“I wake up, feed the chickens, eat my breakfast, and then I get to color all day.” Mrs. Brett spoke about her inspiration for her most recent book, “Cinders,” loosely based on the fairytale Cinderella but featuring chickens and more sympathetic stepsisters and stepmother. Instructing the artists in the room she described the importance of drawing the eyes to show emotion, and reinforced her point with a game; the audience had to guess her emotion (happiness, sadness, fear, etc.) by only looking at her eyes.

The highlight of the evening was watching her at work. Starting with simple shapes Mrs. Brett formed a chicken, and with a few spots shaded and the addition of color the main character from “Cinders” appeared before our eyes. Of course the illustrations in her books aren’t so quickly drawn, as the media used is different from the markers used Tuesday and the amount of detail in the average illustration is staggering. “An inch an hour” was her estimate.

I then spent an hour waiting to meet her and get a couple of books signed, during which time I marveled how she was able to spend the morning at a local school, sightsee Greenville, give an hour-long presentation and still find the energy to greet every fan with attentiveness and a smile… and the line must have numbered at least 300! Thank you again for the lovely evening, and we’ll treasure our copy of “The Mitten” even more now that it has your personal touch inscribed!

*** I urge you to visit Jan Brett’s website, full of coloring activities, videos, games and more of her beautiful illustrations - Maybe you will be the lucky fan to win a Jan Brett visit to your local school?

Wednesday, April 2, 2014

The Smithsonian in Greenville

"Animal Connections: Our Journey Together" was in town this week, parked next to the Greenville Zoo. The traveling truck exhibit on the bond between humans and animals is meant for children and adults alike, and as we already had plans to head to Cleveland Park to meet friends, we decided to check out the mobile museum on the second day of its Greenville visit.

There were several aspects to the exhibit. The first was human interaction with animals in our home environment: animals in the backyard, urban encroachment and other places our paths might cross. The second was human interaction with animals in learning environments: zoos, farms and the like. Animals as pets and service animals was a third topic.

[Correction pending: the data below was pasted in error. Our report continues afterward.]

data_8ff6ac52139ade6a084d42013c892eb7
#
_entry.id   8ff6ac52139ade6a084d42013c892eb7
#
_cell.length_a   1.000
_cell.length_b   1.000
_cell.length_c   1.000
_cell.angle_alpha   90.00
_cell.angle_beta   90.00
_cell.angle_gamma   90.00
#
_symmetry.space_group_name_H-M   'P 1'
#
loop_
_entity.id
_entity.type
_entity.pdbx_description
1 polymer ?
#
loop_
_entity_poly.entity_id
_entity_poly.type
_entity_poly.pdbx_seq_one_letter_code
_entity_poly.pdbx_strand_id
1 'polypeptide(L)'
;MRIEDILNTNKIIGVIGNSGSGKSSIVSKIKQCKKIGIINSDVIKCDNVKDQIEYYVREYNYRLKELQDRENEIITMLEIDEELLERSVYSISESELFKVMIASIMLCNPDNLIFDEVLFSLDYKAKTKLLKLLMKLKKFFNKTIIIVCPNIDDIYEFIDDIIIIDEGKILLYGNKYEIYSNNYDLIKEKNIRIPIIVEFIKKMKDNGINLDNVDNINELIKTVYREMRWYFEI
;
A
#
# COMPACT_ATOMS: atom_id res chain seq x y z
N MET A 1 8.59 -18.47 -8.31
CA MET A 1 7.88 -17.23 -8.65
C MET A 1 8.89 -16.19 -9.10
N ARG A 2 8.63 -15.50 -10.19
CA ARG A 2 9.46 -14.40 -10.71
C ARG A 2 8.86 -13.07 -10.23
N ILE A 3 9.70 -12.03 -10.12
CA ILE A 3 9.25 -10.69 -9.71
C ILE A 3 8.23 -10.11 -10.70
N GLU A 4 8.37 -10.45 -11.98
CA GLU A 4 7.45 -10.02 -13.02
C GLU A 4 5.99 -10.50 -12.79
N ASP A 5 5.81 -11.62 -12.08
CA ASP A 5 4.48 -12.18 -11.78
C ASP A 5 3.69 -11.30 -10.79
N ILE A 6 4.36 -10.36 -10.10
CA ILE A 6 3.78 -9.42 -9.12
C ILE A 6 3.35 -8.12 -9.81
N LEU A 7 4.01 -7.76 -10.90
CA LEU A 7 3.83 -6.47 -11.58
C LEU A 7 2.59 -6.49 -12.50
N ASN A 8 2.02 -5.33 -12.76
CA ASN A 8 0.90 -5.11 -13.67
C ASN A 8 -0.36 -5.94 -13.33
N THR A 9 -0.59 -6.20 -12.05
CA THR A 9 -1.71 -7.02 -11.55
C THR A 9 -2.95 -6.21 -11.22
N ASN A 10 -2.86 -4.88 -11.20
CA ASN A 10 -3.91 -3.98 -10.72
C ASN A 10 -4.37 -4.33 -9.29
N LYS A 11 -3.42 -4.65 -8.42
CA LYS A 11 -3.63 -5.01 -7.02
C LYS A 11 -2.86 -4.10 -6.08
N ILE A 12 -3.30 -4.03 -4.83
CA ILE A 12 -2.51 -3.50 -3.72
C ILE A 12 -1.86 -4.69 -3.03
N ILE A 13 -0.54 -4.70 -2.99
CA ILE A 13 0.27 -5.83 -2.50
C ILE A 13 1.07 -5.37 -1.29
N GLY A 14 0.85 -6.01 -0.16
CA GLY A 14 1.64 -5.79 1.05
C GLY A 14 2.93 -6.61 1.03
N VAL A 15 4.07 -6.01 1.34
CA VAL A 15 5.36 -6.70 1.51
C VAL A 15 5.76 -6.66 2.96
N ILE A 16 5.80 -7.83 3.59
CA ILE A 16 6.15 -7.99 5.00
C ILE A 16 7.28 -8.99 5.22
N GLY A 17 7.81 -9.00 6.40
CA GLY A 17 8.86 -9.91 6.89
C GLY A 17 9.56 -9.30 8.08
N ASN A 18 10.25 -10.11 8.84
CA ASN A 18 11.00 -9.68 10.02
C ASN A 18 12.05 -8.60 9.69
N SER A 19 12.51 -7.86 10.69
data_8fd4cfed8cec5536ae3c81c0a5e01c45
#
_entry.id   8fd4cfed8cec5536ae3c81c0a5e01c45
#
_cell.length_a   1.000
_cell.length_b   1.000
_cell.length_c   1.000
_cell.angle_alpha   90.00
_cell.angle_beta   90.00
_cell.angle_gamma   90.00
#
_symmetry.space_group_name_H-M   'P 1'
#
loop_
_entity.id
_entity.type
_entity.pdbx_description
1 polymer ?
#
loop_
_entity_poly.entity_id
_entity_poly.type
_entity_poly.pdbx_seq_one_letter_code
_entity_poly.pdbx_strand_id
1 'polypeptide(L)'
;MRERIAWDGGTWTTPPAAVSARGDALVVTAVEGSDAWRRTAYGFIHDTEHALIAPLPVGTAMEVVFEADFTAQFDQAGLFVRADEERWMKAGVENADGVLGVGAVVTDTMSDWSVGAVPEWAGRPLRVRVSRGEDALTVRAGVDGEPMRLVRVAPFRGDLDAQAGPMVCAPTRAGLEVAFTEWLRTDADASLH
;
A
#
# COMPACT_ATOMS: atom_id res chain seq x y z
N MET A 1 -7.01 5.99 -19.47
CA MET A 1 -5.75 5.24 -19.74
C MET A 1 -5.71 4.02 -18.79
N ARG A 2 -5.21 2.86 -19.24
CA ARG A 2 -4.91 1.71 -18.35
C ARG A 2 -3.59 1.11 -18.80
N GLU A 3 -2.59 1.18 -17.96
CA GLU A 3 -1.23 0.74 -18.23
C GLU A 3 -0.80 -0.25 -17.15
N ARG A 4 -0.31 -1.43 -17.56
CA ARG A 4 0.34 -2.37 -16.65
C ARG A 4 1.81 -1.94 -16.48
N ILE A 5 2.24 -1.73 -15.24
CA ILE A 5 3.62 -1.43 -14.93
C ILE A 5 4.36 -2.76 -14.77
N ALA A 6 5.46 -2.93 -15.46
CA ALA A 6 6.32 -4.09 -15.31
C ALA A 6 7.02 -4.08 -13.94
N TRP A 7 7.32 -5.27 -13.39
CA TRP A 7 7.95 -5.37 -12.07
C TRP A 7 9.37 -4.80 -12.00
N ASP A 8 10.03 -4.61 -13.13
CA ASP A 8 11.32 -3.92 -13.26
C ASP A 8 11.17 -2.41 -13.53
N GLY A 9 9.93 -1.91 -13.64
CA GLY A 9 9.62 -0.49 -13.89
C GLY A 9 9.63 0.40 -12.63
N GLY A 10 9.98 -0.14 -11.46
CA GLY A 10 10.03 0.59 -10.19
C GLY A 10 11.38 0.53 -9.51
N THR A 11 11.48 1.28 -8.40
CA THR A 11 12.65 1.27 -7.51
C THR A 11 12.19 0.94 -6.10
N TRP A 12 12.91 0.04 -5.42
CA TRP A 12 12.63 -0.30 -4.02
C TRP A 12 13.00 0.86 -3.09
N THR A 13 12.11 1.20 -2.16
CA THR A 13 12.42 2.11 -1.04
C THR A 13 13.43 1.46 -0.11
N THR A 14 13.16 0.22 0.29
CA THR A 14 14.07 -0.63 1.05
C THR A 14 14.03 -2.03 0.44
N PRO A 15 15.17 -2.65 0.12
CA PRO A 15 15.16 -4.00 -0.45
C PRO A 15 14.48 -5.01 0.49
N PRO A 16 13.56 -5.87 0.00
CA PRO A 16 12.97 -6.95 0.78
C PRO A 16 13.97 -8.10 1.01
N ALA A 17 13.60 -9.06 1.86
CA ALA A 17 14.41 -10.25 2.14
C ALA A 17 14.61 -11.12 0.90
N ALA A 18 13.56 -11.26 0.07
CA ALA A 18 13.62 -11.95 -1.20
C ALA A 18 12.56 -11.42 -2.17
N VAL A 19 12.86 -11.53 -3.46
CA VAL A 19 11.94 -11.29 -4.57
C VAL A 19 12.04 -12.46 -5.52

The exhibit was more suited for adults and children already in school, as many of the displays requiring interaction were a little more complicated. On the other hand, the material was presented in a condensed format, meaning both boys had the required patience to explore the entire exhibit. The displays also elicited questions about some of the various animals featured from both Lauris and Mikus.

A display focusing on human products poisonous to animals

Animal Connections is free to the public, and with high quality displays I felt it was worth the trip to see it. There was no wait to get in and it was actually quite roomy inside, with the expandable sides fully extended providing enough space for double the people that were inside. The Cleveland Park Animal Clinic veterinarians were on hand to answer any questions, and a full exploration of the displays took about 30 minutes.

Presented by the Smithsonian Institution Traveling Exhibition Service (SITES) to mark the 150th anniversary of the American Veterinary Medical Association, the next destination on their itinerary is the Ohio State College of Veterinary Medicine in Columbus, Ohio. To find out if Animal Connections will be visiting your hometown, click here